# Then adjust the current day
return \$dt->clone()->add( days => \$target - \$wday );
}
``````

How do I find next Monday's date?

``````my \$next_monday = DateTime->today->add(days => 8 - DateTime->today->day_of_week);
``````

How do I find yesterday's date?

``````my \$yesterday = DateTime->today->subtract(days => 1);
``````

Note the subtle difference between this and the alternative

``````my \$this_moment_one_day_ago = DateTime->now( time_zone => 'local' )->subtract( days => 1 );
``````

In the former the time component is truncated to zero.

How do I calculate the last and the next Saturday for any given date?

``````# The date and target (1 is Monday, 7 Sunday)
my \$dt = DateTime->new( year => 1998, month => 4, day => 3 ); # Friday
my \$target = 6;    # Saturday

# Get the day of the week for the given date
my \$dow = \$dt->day_of_week();

# Apply the corrections
my ( \$prev, \$next ) = ( \$dt->clone(), \$dt->clone() );

if ( \$dow == \$target ) {
\$prev->add( days => -7 );
\$next->add( days => 7 );
}
else {
my \$correction = ( \$target - \$dow + 7 ) % 7;
\$prev->add( days => \$correction - 7 );
\$next->add( days => \$correction );
}

# \$prev is 1998-03-28, \$next is 1998-04-04
``````

How can I calculate the last business day (payday!) of a month?

Start from the end of the month and then work backwards until we reach a weekday.

``````my \$dt = DateTime->last_day_of_month( year => 2003, month => 8 );

# day 6 is Saturday, day 7 is Sunday
while ( \$dt->day_of_week >= 6 ) { \$dt->subtract( days => 1 ) }

print "Payday is ", \$dt->ymd, "\n";
``````

This isn't the most efficient solution, but it's easy to understand.

How can I find what day the third Friday of a month is on?

``````# Define the meeting time and a date in the current month
my \$meeting_day  = 5;    # (1 is Monday, 7 is Sunday)
my \$meeting_week = 3;
my \$dt = DateTime->new( year => 1998, month => 4, day => 4 );

# Get the first of the month we care about
my \$result = \$dt->clone()->set( day => 1 );

# Adjust the result to the correct day of the week and adjust the
# weeks
my \$dow = \$result->day_of_week();
\$result->add(
days  => ( \$meeting_day - \$dow + 7 ) % 7,
weeks => \$meeting_week - 1
);

# See if we went to the next month
die "There is no matching date in the month"
if \$dt->month() != \$result->month();

# \$result is now 1998-4-17
``````

How can I iterate through a range of dates?

The following recipe assumes that you have 2 dates and want to loop over them. An alternate way would be to create a DateTime::Set and iterate over it.

``````my \$start_dt = DateTime->new( year => 1998, month => 4, day => 7 );
my \$end_dt   = DateTime->new( year => 1998, month => 7, day => 7 );

my \$weeks = 0;
for (
my \$dt = \$start_dt->clone();
\$dt <= \$end_dt;
\$dt->add( weeks => 1 )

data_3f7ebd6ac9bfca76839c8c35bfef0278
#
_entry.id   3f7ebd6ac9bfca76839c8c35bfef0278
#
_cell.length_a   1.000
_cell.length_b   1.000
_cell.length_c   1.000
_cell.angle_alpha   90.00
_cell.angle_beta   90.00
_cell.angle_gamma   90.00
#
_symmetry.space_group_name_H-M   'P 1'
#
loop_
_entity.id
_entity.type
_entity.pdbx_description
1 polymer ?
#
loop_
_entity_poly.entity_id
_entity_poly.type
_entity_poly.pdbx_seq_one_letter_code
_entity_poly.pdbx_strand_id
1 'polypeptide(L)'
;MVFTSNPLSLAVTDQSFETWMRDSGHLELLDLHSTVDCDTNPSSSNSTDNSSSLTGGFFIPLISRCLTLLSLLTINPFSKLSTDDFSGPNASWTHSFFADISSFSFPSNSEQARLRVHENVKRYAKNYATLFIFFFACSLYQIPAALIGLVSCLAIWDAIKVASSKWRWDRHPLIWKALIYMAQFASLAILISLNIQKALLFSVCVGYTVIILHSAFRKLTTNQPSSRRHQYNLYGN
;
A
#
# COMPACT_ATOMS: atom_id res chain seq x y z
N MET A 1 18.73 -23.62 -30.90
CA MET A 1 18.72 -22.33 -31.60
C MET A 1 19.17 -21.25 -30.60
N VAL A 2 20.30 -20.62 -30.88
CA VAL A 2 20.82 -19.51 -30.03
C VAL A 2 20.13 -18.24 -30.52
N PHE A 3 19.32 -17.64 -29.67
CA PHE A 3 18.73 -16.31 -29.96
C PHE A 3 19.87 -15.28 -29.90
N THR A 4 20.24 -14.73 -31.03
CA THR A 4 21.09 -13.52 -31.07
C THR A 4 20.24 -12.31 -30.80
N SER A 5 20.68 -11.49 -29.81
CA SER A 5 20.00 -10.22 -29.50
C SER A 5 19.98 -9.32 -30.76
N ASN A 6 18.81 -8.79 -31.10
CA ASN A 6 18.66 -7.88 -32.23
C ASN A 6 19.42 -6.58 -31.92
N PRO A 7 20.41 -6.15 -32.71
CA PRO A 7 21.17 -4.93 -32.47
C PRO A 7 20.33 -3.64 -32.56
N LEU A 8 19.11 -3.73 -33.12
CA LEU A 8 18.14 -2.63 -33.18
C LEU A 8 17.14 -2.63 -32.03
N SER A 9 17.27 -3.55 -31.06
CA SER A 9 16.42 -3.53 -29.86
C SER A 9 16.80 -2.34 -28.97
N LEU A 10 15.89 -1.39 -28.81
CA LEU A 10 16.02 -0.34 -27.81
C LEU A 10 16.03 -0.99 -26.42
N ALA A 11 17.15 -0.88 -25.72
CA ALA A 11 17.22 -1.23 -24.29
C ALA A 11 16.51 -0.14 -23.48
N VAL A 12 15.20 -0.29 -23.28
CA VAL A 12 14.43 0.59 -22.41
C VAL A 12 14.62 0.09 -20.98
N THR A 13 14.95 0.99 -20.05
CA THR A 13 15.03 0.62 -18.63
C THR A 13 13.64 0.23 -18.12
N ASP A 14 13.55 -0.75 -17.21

) {

\$weeks++;
}
``````

How can I create a list of dates in a certain range?

There are a few ways to do this, you can create a list of DateTime objects, create a DateTime::Set object that represents the list, or simply use the iterator from question How can I iterate through a range of dates?.

Of the three choices, the simple iteration is probably fastest, but you can not easily pass the list around. If you need to pass a list of dates around then DateTime::Set is the way to go since it doesn't generate the dates until they are needed and you can easily augment or filter the list. See (link to a non-existent wiki in a page link - FAQ: Durations Sets Spans)

``````# As a Perl list
my \$start_dt = DateTime->new( year => 1998, month => 4, day => 7 );
my \$end_dt   = DateTime->new( year => 1998, month => 7, day => 7 );

my @list = ();
for (
my \$dt = \$start_dt->clone();
\$dt <= \$end_dt;
\$dt->add( weeks => 1 )
) {
push @list, \$dt->clone();
}

# As a DateTime::Set.  We use DateTime::Event::Recurrence to easily
# create the sets (see also DateTime::Event::ICal for more
# complicated sets)
use DateTime::Event::Recurrence;
use DateTime::Span;
my \$set = DateTime::Event::Recurrence->daily(
start    => \$start_dt,
interval => 7
);
\$set
= \$set->intersection(
DateTime::Span->from_datetimes( start => \$start_dt, end => \$end_dt )
);
``````

How can I calculate the difference in days between dates?

You need to use delta_days() . Twice.

``````my \$dt1 = DateTime->new( year => 2009, month => 1, day => 1 );
my \$dt2 = DateTime->new( year => 2010, month => 1, day => 1 );
my \$days = \$dt1->delta_days(\$dt2)->delta_days;

# \$days becomes 365
``````

How can I calculate the difference between two times, but without counting Saturdays and Sundays or calculate business time between two times?

``````use Time::Business;

my \$btime = Time::Business->new(
{
WORKDAYS => [ 1, 2, 3, 4, 5 ],
STARTIME => 900,
ENDTIME  => 1700,
}
);

\$start   = time();
\$end     = time() + 86400;
\$seconds = \$btime->calctime( \$start, \$end );
``````

To get the number of business time in days hours minutes you can :

``````my \$bus_string = \$btime = workTimeString(\$seconds)
``````

Which will return something like "1 day 3 hours 22 minutes". Which is 1 day business time where 1 day is STARTIME-ENDTIME (in this case 8 hours).

How can I compare two DateTime::Duration objects?

TODO

Clone this wiki locally
You can’t perform that action at this time.
Press h to open a hovercard with more details.